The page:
The UK-based organization Black Lives in Music (BLiM) is using data and advocacy to amplify and empower Black musicians and music creators, in response to the widespread calls for equity for Black musicians. Focused on bringing about increased and sustained representation and participation at all levels, BLiM’s key goals are to:

  • Be a catalyst for meaningful change and meaningful action towards a genuine diverse community within music.

  • Provide meaningful opportunities at grassroots level for Black musicians to aspire to be part of the wider talent pool

  • Support and empower Black artists to realize their ambitions

  • Advocate for equality for the careers of musicians and the music industry workforce

Although there has been extensive research on the number of leadership roles in UK-based arts organizations occupied by people of color, there is no data on the experiences of Black musicians who work in these environments on a daily basis.

BLiM plans to fill this gap through the distribution of its groundbreaking survey, which will detail the issues Black musicians in music such as racial discrimination, mental health, well-being, and economic disparity.

“We are bringing together all Black musicians and music professionals for this research in order to create change,” says BLiM co-founder and Chief Executive Charisse Beaumont. Beaumont also adds that participation from Black musicians in the survey “will make this data, which currently doesn’t exist, the most powerful data set about Black musicians in the world which will be used to drive positive and lasting change.” 

The data from this survey will be available in BLiM’s annual report this summer.

In addition to collecting data, BLiM has also created a 10-step digital charter UK urging music organizations to meet, in order to reflect the breadth of diverse cultures in the UK and combat systemic racism within the music industry. Its task force comprises some of the most esteemed Black executives and musicians in the UK working toward diversity and equality in music: Orphy Robinson MBE, Shabaka Hutchings, Paulette Long OBE, among others. BLiM will  also support organizations working toward developing equitable professional ensembles that are inclusive of people of color, recruiting Black people to senior management/board level positions, and programs, and mentoring and support for Black musicians in professional ensembles.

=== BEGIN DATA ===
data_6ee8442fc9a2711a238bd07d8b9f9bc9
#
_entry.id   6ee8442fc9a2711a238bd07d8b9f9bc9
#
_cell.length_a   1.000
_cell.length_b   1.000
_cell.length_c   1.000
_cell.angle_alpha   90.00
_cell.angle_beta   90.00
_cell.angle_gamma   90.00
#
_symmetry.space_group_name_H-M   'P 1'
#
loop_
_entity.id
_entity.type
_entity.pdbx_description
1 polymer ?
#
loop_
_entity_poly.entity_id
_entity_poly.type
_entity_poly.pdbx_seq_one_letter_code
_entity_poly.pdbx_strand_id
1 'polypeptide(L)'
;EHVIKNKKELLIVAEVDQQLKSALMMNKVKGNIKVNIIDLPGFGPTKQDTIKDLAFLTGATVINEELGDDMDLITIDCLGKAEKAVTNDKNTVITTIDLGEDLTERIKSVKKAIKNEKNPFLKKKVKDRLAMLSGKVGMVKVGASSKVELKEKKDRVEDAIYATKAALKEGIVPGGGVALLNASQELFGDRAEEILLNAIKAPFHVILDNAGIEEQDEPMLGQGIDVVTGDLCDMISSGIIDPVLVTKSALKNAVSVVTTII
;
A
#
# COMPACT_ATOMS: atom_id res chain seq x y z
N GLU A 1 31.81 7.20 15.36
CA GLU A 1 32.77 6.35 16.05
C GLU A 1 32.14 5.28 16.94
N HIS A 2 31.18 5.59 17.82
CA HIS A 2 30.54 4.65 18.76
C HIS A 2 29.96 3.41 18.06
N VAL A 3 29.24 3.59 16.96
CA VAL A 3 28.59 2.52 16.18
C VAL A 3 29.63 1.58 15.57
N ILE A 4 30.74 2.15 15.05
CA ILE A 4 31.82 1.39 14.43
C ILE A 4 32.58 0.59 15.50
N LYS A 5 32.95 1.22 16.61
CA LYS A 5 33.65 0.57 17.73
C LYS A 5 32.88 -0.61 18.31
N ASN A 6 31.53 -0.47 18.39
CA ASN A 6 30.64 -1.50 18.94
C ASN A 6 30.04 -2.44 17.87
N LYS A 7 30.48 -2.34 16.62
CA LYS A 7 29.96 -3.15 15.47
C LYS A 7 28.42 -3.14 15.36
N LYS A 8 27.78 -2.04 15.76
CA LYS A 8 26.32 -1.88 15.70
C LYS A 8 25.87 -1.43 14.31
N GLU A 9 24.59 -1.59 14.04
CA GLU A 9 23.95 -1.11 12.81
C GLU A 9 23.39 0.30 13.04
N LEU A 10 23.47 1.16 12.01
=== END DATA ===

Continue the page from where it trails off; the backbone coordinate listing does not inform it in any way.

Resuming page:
This work will be accomplished with organizations of all types, including orchestras, professional ensembles, universities, conservatoires, festivals, and operas. Current BLiM partners include Spotify, City of Birmingham Symphony Orchestra, Help Musicians UK, Arts Council England, Trinity Laban, Leeds Conservatoire, PRS Foundation, The Ivors Academy, Musicians’ Union, Featured Artists’ Coalition, Manchester Jazz Festival, Jazz North, Marsden Jazz Festival, Lichfield Jazz Festival, The Black Music Coalition, London Mozart Players, and National Youth Choirs of Great Britain.

BLiM’s most recent project, a video series titled “A Celebration of Black Music” is currently available on their YouTube channel. Hosted by presenter and broadcaster Zeze Millz, the video series welcomes five different guests to speak about their unique experiences as Black artists in the music industry. To learn more about BLiM and its mission, and to support the cause, visit